Eddie Washington, Jr. hopes to resolve serious communication issues that were revealed between University Police and security agencies on campus.

University of Michigan

Washington was recently appointed executive director of the Division of Public Safety and Security, a department created last fall. University Police Chief Joe Piersante served as the unit’s interim director.

Washington comes to the University as an experienced security professional, having served as director of the Michigan State Police, as a homeland security adviser to the University and, most recently, as a senior security professional at Dow Chemical.

He said he’s focused on instituting a blanketed security approach, with a focus on implementing administrative policies that will improve communication between departments. Drawing on his experience with the Michigan State Police, Washington said data and feedback is crucial to DPSS’s role at the University, describing the division as a “clearinghouse” where senior officials will be able to take concerns from police and security chiefs and create multi-faceted strategies for education, training, as well as environmental and infrastructure design.

One of Washington’s biggest priorities is to ensure that there are open lines of communication between law enforcement officials and the community. Though most would think law enforcement data is about crime mapping and incident statistics, Washington said it’s more than that.

“When you think about data, you think about numbers and lines,” he said. “I think about relationships. So, when you have relationships with a broader, traditional and non-traditional folks, in law enforcement those are your information streams.”

Washington said he stands in more of a strategic, visionary role than the University’s police and security chiefs, who deal with day-to-day operations.

“We feel like there are opportunities for us to fill some gaps in a broader way, and by educating our community in areas like workplace violence, or an active shooter,” Washington said. “In each one of those areas … education and training is being done, but it’s not necessarily unified, and it’s not a blended approach to safety and security.”

Nonetheless, Washington said he will remain transparent and will develop cross-department strategies.

Working with multiple units, including departments in the Division of Student Affairs, Washington said there’s opportunity for a more consortium-based approach to community policing.

“I think that education is always a two-way street,” Washington said. “I think there’s always opportunity for us to learn from the community: what their needs are, what the trends are, and make sure that we’re equipped to contribute as part of a broader multidisciplinary approach to problem solving.”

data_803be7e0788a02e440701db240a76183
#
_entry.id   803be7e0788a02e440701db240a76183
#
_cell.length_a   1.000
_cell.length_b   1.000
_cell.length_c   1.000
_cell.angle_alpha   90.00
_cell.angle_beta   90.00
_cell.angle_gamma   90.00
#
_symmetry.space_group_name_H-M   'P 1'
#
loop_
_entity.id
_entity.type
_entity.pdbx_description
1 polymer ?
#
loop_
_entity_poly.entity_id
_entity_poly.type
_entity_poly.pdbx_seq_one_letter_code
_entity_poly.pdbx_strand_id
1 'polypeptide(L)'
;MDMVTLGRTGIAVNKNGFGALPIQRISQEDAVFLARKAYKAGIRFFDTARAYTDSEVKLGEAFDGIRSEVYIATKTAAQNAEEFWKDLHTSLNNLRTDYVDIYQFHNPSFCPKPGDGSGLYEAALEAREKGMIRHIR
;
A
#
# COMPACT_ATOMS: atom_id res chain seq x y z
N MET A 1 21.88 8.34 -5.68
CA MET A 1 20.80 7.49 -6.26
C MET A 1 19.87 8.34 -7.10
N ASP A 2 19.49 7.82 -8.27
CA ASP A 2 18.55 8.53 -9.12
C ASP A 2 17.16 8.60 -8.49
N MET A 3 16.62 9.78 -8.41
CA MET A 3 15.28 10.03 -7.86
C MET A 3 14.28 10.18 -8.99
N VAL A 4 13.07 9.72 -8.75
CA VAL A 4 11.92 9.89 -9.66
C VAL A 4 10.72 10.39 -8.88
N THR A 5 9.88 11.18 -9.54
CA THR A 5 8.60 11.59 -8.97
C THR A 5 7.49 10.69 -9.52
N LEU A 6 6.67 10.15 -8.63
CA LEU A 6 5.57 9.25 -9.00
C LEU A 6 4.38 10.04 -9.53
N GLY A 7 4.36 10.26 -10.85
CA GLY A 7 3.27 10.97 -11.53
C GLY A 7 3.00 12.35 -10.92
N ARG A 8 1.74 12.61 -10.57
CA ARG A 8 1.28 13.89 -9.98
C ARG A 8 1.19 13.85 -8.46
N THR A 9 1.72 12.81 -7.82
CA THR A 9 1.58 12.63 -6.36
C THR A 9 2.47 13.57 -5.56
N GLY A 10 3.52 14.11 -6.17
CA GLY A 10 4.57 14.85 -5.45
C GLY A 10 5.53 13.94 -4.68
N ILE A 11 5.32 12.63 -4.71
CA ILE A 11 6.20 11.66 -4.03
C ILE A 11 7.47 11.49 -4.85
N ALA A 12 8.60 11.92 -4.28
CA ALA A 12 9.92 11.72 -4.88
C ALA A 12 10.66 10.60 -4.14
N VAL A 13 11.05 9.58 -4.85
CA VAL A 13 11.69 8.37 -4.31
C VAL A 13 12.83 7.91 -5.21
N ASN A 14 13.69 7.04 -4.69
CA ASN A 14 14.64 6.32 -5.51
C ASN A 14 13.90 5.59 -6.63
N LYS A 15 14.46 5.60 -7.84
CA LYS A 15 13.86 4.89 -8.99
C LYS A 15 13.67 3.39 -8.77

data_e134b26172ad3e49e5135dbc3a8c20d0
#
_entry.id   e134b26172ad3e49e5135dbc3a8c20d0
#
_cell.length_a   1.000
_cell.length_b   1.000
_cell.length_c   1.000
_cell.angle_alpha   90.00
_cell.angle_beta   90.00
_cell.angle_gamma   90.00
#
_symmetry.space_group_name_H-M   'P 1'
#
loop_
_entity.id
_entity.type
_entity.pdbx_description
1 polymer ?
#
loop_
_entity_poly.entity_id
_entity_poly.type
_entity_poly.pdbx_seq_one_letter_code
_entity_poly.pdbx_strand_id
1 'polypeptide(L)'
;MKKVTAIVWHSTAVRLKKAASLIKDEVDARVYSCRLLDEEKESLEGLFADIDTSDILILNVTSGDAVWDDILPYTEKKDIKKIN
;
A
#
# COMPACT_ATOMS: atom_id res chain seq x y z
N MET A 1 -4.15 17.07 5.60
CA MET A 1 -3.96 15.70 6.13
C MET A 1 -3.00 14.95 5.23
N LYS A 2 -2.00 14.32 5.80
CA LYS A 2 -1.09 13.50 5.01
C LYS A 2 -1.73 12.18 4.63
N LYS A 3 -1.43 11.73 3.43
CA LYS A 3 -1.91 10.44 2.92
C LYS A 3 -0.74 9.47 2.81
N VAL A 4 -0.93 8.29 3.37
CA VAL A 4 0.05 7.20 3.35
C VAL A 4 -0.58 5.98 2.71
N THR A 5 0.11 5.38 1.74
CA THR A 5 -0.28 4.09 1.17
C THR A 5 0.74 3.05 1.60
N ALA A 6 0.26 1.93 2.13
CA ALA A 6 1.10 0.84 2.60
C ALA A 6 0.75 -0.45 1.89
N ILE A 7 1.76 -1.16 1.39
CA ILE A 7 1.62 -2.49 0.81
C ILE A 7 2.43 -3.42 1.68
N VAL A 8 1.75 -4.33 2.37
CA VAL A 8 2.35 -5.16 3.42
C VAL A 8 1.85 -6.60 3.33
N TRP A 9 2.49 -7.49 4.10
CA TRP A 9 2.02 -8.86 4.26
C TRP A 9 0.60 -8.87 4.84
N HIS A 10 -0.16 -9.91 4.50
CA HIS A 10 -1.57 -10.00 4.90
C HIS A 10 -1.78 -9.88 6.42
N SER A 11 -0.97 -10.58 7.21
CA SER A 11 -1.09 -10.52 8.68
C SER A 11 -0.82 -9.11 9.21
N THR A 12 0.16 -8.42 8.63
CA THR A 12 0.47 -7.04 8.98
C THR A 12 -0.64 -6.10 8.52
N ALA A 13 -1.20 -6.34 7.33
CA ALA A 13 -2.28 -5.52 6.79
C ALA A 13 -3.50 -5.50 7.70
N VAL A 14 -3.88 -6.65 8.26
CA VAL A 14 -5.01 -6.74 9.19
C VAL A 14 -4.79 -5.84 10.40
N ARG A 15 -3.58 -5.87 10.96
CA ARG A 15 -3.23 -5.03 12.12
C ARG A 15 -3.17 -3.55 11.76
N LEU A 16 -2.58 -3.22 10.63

Washington said it’s important to look at emergency preparedness as a University-wide responsibility. He said DPSS will work with unit heads to develop security plans that fit their specific needs.

He wants to take a more in-depth look at building access and the protection of property, both physical and intellectual.

During the day, entrances to most University buildings — with the exception of residence halls and some parts of the medical campus — are largely unrestricted. Washington said it’s important for people to be aware of their surroundings as to deter troublesome visitors, but noted that there may be other options for the University to further protect its assets and community.

Some of the possibilities Washington offered for additional security included a requirement that Mcards be worn at all times, or the installation of additional video surveillance.

Currently, the University employs relatively few surveillance cameras. In the past, student and civic groups have rallied around the idea of limiting surveillance at the University and in Ann Arbor.

Though he understands individuals in the University community may have concerns about video surveillance, Washington said the University should be prepared to implement more video cameras if there’s tolerance for them on campus.

Both the DPSS and Washington’s role were created after a report from the security consulting firm Margolis Healy & Associates exposed serious communication problems among University Police and other security agencies on campus. The report was compiled after faults in communication resulted in a six-month delay in reporting a Medical resident Stephen Jenson’s possession of child pornography to law enforcement.

Even though the report provides recommendations as to how the University should improve communication among security agencies following the Jenson incident, Washington said he doesn’t plan on reflecting on past problems.

“I’m looking forward,” Washington said. “I’m accountable for what happens now. I believe that the leaders in place, and to come, now will have that same opinion.”

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